Math journals are a very neat way for students to both get math practice and practice what we teachers always ask for, “show your work.” With so many great ideas on how to integrate math journals you may be wondering how to start or how to take this form of notebooking to the next level.
Here are a few examples of how to make math journals happen in your classroom no matter what Common Core standards you are working toward.
You can choose from a variety of materials. Some teachers like using composition notebooks, plain paper stapled together, binders or even regular notebooks. Consider what your objective is.
Do you want to be able to categorize materials so you might need a binder so you can insert dividers?
Do you want to use it as documentation for all year? If so, you’ll want to choose a sturdy binding like a composition notebook.
Once you know what you want to use them for – then you can choose the right materials.
Notebooking – How Often?
Should students use these journals to document and take notes as they are learning, processing and to record their thinking? Will they be doing this math work in groups or independently? Will they be used whole class?
Answering these questions will help you decide how often you can work them into your schedule.
Here’s an example of a kindergarten classroom that uses them twice a week because they work independently.
In Jen’s classroom, they use their math journals weekly as they are taking notes and adding definitions and connections at the fifth and sixth grade level.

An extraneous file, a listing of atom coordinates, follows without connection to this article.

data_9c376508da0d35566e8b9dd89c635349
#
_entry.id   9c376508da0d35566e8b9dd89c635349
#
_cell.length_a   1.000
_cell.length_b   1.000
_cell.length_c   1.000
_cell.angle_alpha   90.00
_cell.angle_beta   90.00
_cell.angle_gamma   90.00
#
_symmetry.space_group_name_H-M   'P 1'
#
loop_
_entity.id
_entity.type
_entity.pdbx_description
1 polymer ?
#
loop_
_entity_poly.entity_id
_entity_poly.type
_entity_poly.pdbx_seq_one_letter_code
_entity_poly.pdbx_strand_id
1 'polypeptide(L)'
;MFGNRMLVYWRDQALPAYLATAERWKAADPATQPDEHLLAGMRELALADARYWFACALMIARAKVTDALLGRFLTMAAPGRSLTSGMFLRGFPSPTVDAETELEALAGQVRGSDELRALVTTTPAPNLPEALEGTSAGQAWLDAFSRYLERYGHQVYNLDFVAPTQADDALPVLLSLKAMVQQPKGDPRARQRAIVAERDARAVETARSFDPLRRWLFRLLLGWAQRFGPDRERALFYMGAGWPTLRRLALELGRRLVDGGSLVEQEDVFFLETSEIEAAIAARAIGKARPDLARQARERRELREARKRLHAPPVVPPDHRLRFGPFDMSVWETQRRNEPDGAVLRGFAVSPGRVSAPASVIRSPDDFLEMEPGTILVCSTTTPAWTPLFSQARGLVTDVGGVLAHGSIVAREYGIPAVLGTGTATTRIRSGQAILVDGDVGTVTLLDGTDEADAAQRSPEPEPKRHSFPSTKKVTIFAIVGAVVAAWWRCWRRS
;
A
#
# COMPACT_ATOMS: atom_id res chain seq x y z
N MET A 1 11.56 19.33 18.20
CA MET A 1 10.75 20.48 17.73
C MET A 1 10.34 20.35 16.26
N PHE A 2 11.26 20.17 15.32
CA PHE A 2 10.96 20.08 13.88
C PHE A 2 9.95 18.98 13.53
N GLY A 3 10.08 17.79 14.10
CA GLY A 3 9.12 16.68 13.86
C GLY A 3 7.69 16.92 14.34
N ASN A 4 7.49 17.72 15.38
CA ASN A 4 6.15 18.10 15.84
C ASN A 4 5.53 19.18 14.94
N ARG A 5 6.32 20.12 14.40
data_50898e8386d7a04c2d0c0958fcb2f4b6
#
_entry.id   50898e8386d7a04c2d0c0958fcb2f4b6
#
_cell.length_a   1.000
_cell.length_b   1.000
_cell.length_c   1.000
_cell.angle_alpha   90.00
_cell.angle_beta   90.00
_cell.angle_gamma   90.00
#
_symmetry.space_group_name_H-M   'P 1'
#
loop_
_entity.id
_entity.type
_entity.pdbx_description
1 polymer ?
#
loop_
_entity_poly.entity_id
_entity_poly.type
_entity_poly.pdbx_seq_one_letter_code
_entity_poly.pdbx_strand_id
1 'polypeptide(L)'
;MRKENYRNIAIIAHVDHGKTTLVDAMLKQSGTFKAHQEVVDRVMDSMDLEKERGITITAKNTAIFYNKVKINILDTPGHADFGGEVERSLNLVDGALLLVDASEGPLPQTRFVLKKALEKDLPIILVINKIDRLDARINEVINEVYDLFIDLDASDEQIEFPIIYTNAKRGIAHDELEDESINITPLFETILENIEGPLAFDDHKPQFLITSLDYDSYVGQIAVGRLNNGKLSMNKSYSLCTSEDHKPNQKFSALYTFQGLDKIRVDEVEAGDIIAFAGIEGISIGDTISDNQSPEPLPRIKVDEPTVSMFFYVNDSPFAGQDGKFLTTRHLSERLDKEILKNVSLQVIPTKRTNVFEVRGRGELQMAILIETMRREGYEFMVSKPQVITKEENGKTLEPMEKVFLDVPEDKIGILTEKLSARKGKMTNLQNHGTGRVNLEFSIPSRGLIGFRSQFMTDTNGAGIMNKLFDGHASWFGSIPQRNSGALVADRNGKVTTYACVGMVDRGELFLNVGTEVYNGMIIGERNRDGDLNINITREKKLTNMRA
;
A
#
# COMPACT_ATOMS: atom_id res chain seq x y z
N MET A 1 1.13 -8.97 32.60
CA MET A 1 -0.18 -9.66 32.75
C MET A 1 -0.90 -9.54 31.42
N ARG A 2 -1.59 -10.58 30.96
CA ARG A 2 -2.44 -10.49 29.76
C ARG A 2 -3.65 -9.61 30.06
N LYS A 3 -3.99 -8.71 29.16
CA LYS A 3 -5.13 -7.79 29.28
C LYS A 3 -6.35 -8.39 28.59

Show Your Work
Students will get better at both explaining their thinking out loud and analyzing their own work when prompted by questions.
As teachers we want to see words, numbers and pictures from students to fully see how they can express their thinking. Here are 3 open ended questions that can help prompt students to analyze their process.
- What did you think or do first?
- What did you do next?
- How can you show that part with words (numbers, pictures)?
Students will improve at asking themselves these questions with practice. A good standard to expect (or work towards) is numbers and pictures regardless of grade level, and a sentence for each grade level.
Kindergarten students can use labels mid-year or even a full sentence by the end of the year. It’s your class, set the expectations clearly and with lots of modeling.
Want to start but not sure where to start? I’ll send you off to some “stretcher” journal pages (free download – primary level) that may get you thinking. Journals in any kind of collection be it binder, notebook or booklet can improve student understanding and give them lots of math practice.
Regular practice makes a difference and improves the questions students ask themselves as they solve and show their thinking. Have you ever tried math journals before?
Tell us your experiences!
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